How to Visit Your Congressional Representative

Washington, DC is an amazing place to visit any time of year.  Its particularly glorious in the spring because as a city, its an amazing study in horticulture and planned gardens that are truly stunning against the backdrop of monuments, museums and the Cherry Blossoms in full bloom.  Spring is also the time when middle schools nationwide will make the annual 8th grade field trip that so many have come to enjoy.  If you are planning a visit for your child or family this spring or later this year, hear are a few tips you might consider to make your trip as interactive and memorable as you can.

1.  Meet your Congressional Representative.  Visiting your lawmaker can leave a life changing impact on your children, helping them understand that lawmakers are people who care about what happens at home and work every day to make sure our country is safe and our future is bright.  Find out who your Representative is by searching with the zip code finder at www.House.gov. Visit your Representative’s website and there you’ll find pages of great information that can tell you more about his or her views and activity on the Hill.  Talk with your kids about issues they might want to learn more about and then its as simple as making a phone call to request an appointment.

2.  Plan to visit the White House. While tours of the White House are open to all and free, there are limited spaces and require tickets.  You can get tickets through your Congressional Representative’s office by simply calling to request them.  But be aware that you must get them early, as far out as 6 months, and you cannot secure them inside 30 days of your visit.  You also can’t take cameras, videos, backpacks, purse, or book bags so plan to travel light for this most amazing tour.  The White House has many seasonal events including Christmas, Easter, and the White House Kitchen Garden.  However all are ticket based and the Kitchen Garden is limited at this time to local school groups.  I can tell you that it is magical at Christmas with the National Christmas Trees, Santa on the Mall, the Parade of Trees representing all 50 states and more.   If you are traveling during Spring Break, a ticket to the Easter Egg Roll is well worth the wait ~ truly a wonderful day full of spring and hope.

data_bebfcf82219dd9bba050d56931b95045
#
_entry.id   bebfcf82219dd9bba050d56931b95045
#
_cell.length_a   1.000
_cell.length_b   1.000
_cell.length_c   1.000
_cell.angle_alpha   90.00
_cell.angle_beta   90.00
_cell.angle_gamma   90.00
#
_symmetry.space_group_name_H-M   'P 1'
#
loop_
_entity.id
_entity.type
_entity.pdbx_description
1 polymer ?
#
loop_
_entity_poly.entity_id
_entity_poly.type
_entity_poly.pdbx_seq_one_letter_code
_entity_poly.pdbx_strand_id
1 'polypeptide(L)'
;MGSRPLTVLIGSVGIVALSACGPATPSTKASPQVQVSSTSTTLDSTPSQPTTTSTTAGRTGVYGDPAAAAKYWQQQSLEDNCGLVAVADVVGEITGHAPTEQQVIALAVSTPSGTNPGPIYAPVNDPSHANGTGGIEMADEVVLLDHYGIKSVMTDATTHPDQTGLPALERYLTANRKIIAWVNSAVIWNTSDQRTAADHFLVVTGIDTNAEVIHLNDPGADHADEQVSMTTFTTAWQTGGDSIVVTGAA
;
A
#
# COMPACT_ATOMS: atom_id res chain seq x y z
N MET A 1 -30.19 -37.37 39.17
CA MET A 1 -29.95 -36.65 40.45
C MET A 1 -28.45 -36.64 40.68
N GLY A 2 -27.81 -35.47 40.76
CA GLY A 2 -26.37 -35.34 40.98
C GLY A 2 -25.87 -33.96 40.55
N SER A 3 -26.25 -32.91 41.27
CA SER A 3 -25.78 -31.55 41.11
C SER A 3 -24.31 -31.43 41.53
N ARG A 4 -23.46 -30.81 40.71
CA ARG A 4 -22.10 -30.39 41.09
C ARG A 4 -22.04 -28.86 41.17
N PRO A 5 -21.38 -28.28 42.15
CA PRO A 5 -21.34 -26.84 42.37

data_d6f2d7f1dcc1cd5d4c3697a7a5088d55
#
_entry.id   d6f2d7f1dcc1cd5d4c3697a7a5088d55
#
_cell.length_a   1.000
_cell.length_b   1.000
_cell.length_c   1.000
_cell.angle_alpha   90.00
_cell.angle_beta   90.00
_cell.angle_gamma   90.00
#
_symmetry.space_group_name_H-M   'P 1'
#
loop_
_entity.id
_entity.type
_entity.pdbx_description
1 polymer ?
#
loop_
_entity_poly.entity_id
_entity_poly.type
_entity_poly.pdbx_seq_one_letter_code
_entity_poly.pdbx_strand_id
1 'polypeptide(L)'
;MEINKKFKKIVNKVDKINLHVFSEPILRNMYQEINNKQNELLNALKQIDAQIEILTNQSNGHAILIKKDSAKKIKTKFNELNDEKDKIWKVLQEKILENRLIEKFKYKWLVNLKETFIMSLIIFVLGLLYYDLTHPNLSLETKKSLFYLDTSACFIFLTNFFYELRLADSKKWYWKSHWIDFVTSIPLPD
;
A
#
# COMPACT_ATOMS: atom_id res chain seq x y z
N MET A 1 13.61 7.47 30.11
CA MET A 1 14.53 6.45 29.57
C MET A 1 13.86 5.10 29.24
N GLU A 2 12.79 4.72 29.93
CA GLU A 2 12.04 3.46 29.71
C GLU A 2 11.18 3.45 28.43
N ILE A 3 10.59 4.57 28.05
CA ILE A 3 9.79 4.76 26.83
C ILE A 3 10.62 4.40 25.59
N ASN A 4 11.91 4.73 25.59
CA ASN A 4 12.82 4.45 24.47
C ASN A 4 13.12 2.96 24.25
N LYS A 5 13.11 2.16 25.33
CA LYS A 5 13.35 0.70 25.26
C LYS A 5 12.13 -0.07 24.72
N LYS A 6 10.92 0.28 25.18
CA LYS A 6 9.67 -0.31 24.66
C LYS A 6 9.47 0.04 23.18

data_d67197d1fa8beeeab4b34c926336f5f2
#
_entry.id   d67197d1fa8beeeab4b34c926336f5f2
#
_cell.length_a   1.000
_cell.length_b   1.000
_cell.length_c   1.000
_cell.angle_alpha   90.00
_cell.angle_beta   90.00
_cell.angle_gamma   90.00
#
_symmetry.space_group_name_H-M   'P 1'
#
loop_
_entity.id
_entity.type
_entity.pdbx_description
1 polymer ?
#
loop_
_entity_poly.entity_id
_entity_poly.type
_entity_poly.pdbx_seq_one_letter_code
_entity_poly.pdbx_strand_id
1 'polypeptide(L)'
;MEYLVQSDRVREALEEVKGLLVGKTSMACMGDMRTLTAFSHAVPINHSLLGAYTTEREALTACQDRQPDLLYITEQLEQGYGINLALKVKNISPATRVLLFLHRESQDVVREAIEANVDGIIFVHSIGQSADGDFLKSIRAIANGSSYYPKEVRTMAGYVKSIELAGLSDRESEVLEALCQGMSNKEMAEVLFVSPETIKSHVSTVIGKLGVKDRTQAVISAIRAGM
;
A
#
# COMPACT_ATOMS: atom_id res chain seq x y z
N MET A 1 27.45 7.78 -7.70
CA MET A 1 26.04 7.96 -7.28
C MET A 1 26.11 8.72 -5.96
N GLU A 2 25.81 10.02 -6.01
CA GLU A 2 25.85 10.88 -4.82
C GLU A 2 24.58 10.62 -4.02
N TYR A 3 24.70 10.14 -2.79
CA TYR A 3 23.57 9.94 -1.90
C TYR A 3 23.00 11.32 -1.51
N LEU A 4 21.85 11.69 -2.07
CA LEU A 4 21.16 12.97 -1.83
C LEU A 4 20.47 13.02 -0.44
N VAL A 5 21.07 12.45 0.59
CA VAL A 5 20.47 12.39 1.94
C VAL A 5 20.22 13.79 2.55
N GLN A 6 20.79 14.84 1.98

3. Plan to ride.  No matter how you cut it, touring DC is a walking vacation.  It begs for you to travel its miles of wide and beautifully groomed walkways weaving you from one end of town to another, stopping by every museum and monument on the way.  But depending on the ages of your children and the weather, that single act of walking miles, literally, can ruin even the best laid plans in exchange for tired feet and whining tourists.  Enlist the help both the Metro and the Tourmobile. Both have stops near all the major landmarks that are likely on your list, such as the Smithsonian and Arlington Cemetery, and both give you a chance to rest your feet while you chart your next stop on the map.

I hope these tips help you make a the most powerful city in the world a manageable and memorable visit that will engage your children and inspire them to get involved.  It all starts at home…do you talk with your kids about policy and how the process works on Capitol Hill?  Have you taken them to see it first hand?

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